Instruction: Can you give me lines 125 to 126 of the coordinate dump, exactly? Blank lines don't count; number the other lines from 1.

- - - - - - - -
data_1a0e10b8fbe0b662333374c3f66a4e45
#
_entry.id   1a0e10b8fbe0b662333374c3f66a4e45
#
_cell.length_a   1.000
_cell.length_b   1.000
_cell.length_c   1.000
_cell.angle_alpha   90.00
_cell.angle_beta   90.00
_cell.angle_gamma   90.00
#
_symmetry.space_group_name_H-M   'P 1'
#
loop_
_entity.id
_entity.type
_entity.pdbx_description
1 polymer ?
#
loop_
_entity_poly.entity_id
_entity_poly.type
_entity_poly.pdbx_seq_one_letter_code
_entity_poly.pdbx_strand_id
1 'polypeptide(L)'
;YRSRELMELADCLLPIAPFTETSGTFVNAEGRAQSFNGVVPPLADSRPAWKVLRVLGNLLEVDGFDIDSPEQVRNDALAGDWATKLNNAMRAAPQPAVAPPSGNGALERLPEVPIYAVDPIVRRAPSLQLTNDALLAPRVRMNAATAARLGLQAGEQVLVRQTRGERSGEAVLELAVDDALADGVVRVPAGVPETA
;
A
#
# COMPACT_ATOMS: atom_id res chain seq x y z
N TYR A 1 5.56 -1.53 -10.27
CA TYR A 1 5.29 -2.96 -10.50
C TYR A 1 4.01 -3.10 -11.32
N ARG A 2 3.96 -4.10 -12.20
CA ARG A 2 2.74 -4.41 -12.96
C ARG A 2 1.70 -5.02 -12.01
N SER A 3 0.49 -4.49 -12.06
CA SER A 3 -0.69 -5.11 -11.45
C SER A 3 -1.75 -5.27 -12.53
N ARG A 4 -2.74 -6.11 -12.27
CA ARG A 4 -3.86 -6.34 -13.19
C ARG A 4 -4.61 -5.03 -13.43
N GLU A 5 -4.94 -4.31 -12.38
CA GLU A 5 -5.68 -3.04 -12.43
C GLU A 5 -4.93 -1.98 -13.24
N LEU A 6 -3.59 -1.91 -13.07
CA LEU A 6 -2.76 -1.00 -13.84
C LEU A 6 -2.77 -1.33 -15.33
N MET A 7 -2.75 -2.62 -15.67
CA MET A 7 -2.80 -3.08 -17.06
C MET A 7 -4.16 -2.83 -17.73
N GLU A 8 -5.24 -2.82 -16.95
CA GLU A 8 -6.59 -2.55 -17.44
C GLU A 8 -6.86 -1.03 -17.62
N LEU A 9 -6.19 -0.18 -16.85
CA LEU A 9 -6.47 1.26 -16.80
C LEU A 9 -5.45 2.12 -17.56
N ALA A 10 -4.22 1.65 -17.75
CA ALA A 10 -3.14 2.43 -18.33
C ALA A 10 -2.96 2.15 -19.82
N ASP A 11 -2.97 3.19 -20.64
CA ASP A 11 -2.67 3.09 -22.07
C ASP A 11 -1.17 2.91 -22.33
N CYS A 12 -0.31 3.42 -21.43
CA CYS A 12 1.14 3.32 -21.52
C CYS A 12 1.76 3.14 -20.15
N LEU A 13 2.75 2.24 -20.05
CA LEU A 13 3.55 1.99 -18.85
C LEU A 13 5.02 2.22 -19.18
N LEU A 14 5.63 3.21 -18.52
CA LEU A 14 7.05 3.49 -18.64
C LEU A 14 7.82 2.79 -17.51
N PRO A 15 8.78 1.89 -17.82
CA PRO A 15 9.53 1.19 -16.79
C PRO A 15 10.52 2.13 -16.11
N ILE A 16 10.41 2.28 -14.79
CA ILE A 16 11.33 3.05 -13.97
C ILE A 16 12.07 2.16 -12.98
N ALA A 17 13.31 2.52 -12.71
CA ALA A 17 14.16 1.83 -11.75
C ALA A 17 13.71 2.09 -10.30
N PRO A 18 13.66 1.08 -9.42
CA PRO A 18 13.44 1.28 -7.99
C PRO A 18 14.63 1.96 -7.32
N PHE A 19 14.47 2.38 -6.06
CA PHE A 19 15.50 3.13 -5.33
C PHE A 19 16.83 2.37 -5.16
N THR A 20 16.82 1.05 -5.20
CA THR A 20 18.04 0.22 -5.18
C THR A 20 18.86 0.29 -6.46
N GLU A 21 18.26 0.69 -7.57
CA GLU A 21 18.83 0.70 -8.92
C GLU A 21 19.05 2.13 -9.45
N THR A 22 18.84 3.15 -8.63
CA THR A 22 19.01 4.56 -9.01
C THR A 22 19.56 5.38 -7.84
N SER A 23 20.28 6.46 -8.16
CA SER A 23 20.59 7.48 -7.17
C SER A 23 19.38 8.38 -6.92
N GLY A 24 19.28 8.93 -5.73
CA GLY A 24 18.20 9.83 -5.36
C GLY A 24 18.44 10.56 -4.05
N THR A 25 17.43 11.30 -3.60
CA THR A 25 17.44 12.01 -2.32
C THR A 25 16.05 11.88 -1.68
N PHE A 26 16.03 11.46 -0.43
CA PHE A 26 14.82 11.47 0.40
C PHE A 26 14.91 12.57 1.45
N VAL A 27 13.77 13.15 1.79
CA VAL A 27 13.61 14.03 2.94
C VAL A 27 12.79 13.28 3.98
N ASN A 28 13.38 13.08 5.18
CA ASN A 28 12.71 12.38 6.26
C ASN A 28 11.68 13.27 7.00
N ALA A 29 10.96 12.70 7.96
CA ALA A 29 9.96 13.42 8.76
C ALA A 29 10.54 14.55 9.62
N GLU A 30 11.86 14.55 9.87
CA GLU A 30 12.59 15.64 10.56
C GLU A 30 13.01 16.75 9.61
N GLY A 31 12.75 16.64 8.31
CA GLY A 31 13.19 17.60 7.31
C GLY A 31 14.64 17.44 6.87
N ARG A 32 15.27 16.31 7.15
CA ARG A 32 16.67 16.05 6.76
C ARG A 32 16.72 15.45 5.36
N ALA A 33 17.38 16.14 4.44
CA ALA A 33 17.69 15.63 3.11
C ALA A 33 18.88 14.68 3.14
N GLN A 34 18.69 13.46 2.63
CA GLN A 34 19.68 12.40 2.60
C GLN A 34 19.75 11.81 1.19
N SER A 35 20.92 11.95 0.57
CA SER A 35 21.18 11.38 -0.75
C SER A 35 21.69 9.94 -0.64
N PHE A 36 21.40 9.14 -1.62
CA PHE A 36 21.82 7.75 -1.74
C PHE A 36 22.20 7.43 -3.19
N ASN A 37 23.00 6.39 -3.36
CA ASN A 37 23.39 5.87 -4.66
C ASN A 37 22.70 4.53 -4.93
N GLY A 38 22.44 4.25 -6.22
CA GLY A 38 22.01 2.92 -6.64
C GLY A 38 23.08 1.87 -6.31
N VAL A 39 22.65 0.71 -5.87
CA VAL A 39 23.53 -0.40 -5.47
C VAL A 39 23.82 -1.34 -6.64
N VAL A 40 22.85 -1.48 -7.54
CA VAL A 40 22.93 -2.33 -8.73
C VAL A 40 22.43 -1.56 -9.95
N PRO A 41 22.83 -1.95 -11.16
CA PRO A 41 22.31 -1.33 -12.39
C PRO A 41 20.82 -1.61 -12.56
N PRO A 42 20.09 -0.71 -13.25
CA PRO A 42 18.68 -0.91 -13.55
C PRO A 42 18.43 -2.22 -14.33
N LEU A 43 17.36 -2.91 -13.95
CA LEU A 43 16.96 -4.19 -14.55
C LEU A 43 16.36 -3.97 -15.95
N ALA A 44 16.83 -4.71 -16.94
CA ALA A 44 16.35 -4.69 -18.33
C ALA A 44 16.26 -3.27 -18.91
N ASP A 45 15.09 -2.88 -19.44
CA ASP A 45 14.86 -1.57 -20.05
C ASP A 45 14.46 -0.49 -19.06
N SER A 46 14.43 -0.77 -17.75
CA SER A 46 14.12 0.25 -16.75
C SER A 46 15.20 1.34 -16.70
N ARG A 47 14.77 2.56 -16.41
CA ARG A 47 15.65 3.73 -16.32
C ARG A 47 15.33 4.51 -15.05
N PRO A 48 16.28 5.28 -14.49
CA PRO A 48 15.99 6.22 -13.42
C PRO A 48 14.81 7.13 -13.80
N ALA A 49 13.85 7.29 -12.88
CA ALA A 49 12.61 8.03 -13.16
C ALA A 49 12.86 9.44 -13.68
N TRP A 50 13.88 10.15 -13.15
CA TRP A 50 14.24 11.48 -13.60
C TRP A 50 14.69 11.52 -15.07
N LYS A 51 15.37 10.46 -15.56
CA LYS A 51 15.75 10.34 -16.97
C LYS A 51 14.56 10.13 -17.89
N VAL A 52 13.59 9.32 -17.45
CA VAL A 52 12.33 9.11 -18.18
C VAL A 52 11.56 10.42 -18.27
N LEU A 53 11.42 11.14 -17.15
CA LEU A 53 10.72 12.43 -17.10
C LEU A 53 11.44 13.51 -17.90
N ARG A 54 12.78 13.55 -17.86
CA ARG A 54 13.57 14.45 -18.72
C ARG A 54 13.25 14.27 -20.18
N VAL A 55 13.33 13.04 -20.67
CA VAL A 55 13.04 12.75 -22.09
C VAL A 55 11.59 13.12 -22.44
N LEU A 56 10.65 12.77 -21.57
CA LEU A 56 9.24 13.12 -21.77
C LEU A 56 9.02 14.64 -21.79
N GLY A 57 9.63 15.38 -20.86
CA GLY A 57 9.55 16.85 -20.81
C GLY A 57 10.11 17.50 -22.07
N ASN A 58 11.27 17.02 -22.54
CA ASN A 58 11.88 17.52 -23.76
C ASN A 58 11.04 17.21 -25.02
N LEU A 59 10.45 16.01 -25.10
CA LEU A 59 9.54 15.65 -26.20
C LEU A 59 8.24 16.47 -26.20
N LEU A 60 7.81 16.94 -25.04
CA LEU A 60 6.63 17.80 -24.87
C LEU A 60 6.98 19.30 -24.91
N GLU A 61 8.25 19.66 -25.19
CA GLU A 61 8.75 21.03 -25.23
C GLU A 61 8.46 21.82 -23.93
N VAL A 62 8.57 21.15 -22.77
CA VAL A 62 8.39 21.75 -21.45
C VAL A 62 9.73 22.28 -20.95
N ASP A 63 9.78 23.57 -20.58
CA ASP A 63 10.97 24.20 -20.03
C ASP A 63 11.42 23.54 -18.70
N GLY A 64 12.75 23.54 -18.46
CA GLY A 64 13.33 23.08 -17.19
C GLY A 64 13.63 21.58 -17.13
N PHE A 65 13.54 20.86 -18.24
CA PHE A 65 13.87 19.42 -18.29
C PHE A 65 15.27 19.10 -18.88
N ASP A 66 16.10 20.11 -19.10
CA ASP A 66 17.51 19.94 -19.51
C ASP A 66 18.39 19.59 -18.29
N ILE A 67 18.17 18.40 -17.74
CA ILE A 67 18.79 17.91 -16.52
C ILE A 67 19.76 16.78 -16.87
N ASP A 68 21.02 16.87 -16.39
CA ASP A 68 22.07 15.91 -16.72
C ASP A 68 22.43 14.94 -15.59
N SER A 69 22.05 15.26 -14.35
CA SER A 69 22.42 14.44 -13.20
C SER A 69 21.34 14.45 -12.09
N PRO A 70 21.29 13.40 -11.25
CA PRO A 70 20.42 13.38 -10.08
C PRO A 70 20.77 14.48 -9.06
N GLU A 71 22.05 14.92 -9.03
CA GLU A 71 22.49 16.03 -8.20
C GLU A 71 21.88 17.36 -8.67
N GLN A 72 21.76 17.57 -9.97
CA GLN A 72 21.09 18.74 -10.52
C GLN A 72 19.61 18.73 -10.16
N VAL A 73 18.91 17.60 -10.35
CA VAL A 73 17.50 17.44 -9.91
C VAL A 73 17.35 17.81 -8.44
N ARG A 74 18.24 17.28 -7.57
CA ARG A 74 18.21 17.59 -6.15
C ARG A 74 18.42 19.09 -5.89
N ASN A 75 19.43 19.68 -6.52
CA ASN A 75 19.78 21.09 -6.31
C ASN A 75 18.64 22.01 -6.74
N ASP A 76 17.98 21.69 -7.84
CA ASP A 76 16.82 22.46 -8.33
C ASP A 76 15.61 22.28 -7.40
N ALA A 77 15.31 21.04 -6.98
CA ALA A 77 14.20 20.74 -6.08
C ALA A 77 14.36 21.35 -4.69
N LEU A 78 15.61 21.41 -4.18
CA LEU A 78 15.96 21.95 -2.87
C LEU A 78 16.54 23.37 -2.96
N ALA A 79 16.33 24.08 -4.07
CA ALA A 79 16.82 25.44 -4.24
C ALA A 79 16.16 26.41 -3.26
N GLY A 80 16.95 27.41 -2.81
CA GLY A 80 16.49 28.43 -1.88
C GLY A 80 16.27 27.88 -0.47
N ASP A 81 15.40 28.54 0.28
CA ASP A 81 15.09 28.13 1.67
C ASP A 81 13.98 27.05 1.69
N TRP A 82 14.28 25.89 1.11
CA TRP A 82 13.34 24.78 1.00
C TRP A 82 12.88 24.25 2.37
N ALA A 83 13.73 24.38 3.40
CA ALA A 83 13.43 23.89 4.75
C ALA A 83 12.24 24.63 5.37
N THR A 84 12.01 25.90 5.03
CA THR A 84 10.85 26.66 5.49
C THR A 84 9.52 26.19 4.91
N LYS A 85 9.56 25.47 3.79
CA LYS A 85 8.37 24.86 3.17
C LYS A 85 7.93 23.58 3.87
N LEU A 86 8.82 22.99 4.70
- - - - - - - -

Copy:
CA ARG A 32 16.67 16.05 6.76
C ARG A 32 16.72 15.45 5.36